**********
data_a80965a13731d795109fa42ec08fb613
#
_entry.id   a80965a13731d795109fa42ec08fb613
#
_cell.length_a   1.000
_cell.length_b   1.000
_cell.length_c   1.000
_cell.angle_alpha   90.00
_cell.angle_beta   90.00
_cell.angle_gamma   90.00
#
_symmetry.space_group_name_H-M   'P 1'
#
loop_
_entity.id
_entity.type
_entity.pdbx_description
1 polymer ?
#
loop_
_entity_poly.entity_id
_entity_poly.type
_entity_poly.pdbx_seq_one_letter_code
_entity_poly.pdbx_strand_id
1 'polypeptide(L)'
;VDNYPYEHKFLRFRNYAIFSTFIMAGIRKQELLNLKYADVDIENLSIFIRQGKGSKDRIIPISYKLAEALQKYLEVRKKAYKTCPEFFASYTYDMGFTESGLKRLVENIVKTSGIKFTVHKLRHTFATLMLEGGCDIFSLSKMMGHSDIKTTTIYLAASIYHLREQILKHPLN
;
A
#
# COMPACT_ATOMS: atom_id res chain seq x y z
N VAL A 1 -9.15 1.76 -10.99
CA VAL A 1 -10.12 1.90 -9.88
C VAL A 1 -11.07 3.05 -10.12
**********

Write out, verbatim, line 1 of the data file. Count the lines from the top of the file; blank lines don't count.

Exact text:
data_a80965a13731d795109fa42ec08fb613